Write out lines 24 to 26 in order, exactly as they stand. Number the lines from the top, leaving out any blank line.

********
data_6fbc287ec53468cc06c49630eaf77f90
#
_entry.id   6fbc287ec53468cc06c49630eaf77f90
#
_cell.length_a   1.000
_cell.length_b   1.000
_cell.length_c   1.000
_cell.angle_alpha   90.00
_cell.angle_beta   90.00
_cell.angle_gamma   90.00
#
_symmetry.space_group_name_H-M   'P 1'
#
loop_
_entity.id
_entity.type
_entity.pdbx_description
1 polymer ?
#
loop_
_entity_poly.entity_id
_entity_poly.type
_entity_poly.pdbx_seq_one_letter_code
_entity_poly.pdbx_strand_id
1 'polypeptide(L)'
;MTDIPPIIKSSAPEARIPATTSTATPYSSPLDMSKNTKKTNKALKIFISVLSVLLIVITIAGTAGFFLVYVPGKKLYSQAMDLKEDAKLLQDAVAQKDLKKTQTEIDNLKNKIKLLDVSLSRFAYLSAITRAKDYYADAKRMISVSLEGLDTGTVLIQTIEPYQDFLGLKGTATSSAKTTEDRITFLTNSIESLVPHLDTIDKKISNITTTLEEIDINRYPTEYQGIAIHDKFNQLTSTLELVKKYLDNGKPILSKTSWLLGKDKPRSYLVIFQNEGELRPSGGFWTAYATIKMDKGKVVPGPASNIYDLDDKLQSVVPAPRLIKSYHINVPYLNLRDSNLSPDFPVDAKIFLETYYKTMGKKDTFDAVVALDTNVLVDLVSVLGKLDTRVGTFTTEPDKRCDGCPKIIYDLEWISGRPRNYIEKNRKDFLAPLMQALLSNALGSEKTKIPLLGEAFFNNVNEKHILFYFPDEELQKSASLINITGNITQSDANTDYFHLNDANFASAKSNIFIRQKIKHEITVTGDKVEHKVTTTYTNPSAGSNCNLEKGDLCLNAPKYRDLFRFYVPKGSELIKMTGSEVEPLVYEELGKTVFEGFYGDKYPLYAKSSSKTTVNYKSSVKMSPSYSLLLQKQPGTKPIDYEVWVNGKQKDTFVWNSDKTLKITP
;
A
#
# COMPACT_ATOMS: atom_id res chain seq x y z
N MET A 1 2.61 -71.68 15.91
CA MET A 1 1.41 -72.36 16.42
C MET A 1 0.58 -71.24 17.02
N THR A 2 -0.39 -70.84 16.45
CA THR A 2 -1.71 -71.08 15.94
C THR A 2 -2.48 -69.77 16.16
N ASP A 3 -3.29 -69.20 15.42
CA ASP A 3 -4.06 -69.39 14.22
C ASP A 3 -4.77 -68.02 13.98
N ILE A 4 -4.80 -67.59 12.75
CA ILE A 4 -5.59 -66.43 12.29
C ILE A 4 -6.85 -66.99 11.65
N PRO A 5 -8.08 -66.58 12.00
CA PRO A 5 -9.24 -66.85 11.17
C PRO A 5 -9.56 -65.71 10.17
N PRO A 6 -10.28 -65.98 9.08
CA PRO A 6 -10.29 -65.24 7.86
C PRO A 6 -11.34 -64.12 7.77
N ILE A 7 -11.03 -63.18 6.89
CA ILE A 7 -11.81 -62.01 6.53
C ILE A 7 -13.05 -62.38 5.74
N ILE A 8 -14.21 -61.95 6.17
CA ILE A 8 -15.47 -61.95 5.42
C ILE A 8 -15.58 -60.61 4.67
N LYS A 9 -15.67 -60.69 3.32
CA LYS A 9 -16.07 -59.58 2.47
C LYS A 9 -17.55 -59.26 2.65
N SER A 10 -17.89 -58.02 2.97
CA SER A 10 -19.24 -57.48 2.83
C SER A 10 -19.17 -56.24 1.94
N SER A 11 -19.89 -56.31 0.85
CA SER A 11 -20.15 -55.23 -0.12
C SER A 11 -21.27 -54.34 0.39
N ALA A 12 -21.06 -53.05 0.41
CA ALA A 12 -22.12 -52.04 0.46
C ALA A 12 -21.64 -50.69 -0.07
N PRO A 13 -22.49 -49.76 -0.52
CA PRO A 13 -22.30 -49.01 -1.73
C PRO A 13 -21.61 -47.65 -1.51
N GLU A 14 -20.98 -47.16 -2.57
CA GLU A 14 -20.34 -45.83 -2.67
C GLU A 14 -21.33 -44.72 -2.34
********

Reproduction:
_entity_poly.pdbx_strand_id
1 'polypeptide(L)'
;MTDIPPIIKSSAPEARIPATTSTATPYSSPLDMSKNTKKTNKALKIFISVLSVLLIVITIAGTAGFFLVYVPGKKLYSQAMDLKEDAKLLQDAVAQKDLKKTQTEIDNLKNKIKLLDVSLSRFAYLSAITRAKDYYADAKRMISVSLEGLDTGTVLIQTIEPYQDFLGLKGTATSSAKTTEDRITFLTNSIESLVPHLDTIDKKISNITTTLEEIDINRYPTEYQGIAIHDKFNQLTSTLELVKKYLDNGKPILSKTSWLLGKDKPRSYLVIFQNEGELRPSGGFWTAYATIKMDKGKVVPGPASNIYDLDDKLQSVVPAPRLIKSYHINVPYLNLRDSNLSPDFPVDAKIFLETYYKTMGKKDTFDAVVALDTNVLVDLVSVLGKLDTRVGTFTTEPDKRCDGCPKIIYDLEWISGRPRNYIEKNRKDFLAPLMQALLSNALGSEKTKIPLLGEAFFNNVNEKHILFYFPDEELQKSASLINITGNITQSDANTDYFHLNDANFASAKSNIFIRQKIKHEITVTGDKVEHKVTTTYTNPSAGSNCNLEKGDLCLNAPKYRDLFRFYVPKGSELIKMTGSEVEPLVYEELGKTVFEGFYGDKYPLYAKSSSKTTVNYKSSVKMSPSYSLLLQKQPGTKPIDYEVWVNGKQKDTFVWNSDKTLKITP